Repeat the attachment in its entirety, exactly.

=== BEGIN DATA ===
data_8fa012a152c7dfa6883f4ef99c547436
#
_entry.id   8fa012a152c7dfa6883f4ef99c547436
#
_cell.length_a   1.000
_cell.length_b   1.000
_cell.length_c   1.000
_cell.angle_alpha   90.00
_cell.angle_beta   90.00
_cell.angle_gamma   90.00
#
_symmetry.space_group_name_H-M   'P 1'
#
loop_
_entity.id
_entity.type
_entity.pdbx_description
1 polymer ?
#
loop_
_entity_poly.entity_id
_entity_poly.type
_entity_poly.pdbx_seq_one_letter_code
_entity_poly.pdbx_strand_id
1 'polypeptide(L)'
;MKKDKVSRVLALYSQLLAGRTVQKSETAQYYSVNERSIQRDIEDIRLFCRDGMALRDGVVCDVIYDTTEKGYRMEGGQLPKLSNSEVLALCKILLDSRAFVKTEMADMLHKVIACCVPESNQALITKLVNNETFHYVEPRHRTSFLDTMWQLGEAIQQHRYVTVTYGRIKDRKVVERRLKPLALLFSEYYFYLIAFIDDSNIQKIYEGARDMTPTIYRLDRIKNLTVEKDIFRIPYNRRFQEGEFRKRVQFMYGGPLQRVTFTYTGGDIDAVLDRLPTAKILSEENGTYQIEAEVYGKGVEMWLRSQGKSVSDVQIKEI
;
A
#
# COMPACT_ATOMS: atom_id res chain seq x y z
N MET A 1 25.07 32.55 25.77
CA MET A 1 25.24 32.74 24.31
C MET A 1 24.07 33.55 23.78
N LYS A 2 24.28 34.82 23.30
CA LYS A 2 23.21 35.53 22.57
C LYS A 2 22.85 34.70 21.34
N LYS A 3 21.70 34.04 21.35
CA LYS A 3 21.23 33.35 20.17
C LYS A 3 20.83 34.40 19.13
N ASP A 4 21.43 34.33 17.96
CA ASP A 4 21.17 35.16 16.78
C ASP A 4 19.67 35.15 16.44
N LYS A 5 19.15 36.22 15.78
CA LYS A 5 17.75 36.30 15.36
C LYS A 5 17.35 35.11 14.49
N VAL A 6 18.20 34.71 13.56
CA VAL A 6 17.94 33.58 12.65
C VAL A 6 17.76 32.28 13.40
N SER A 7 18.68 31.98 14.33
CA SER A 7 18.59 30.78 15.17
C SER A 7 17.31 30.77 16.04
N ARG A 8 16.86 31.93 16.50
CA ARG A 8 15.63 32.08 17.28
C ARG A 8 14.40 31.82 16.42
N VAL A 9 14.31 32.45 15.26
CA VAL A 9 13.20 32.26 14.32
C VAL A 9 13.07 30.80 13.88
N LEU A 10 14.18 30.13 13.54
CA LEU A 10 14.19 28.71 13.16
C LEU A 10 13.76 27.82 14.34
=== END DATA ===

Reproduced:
data_8fa012a152c7dfa6883f4ef99c547436
#
_entry.id   8fa012a152c7dfa6883f4ef99c547436
#
_cell.length_a   1.000
_cell.length_b   1.000
_cell.length_c   1.000
_cell.angle_alpha   90.00
_cell.angle_beta   90.00
_cell.angle_gamma   90.00
#
_symmetry.space_group_name_H-M   'P 1'
#
loop_
_entity.id
_entity.type
_entity.pdbx_description
1 polymer ?
#
loop_
_entity_poly.entity_id
_entity_poly.type
_entity_poly.pdbx_seq_one_letter_code
_entity_poly.pdbx_strand_id
1 'polypeptide(L)'
;MKKDKVSRVLALYSQLLAGRTVQKSETAQYYSVNERSIQRDIEDIRLFCRDGMALRDGVVCDVIYDTTEKGYRMEGGQLPKLSNSEVLALCKILLDSRAFVKTEMADMLHKVIACCVPESNQALITKLVNNETFHYVEPRHRTSFLDTMWQLGEAIQQHRYVTVTYGRIKDRKVVERRLKPLALLFSEYYFYLIAFIDDSNIQKIYEGARDMTPTIYRLDRIKNLTVEKDIFRIPYNRRFQEGEFRKRVQFMYGGPLQRVTFTYTGGDIDAVLDRLPTAKILSEENGTYQIEAEVYGKGVEMWLRSQGKSVSDVQIKEI
;
A
#
# COMPACT_ATOMS: atom_id res chain seq x y z
N MET A 1 25.07 32.55 25.77
CA MET A 1 25.24 32.74 24.31
C MET A 1 24.07 33.55 23.78
N LYS A 2 24.28 34.82 23.30
CA LYS A 2 23.21 35.53 22.57
C LYS A 2 22.85 34.70 21.34
N LYS A 3 21.70 34.04 21.35
CA LYS A 3 21.23 33.35 20.17
C LYS A 3 20.83 34.40 19.13
N ASP A 4 21.43 34.33 17.96
CA ASP A 4 21.17 35.16 16.78
C ASP A 4 19.67 35.15 16.44
N LYS A 5 19.15 36.22 15.78
CA LYS A 5 17.75 36.30 15.36
C LYS A 5 17.35 35.11 14.49
N VAL A 6 18.20 34.71 13.56
CA VAL A 6 17.94 33.58 12.65
C VAL A 6 17.76 32.28 13.40
N SER A 7 18.68 31.98 14.33
CA SER A 7 18.59 30.78 15.17
C SER A 7 17.31 30.77 16.04
N ARG A 8 16.86 31.93 16.50
CA ARG A 8 15.63 32.08 17.28
C ARG A 8 14.40 31.82 16.42
N VAL A 9 14.31 32.45 15.26
CA VAL A 9 13.20 32.26 14.32
C VAL A 9 13.07 30.80 13.88
N LEU A 10 14.18 30.13 13.54
CA LEU A 10 14.19 28.71 13.16
C LEU A 10 13.76 27.82 14.34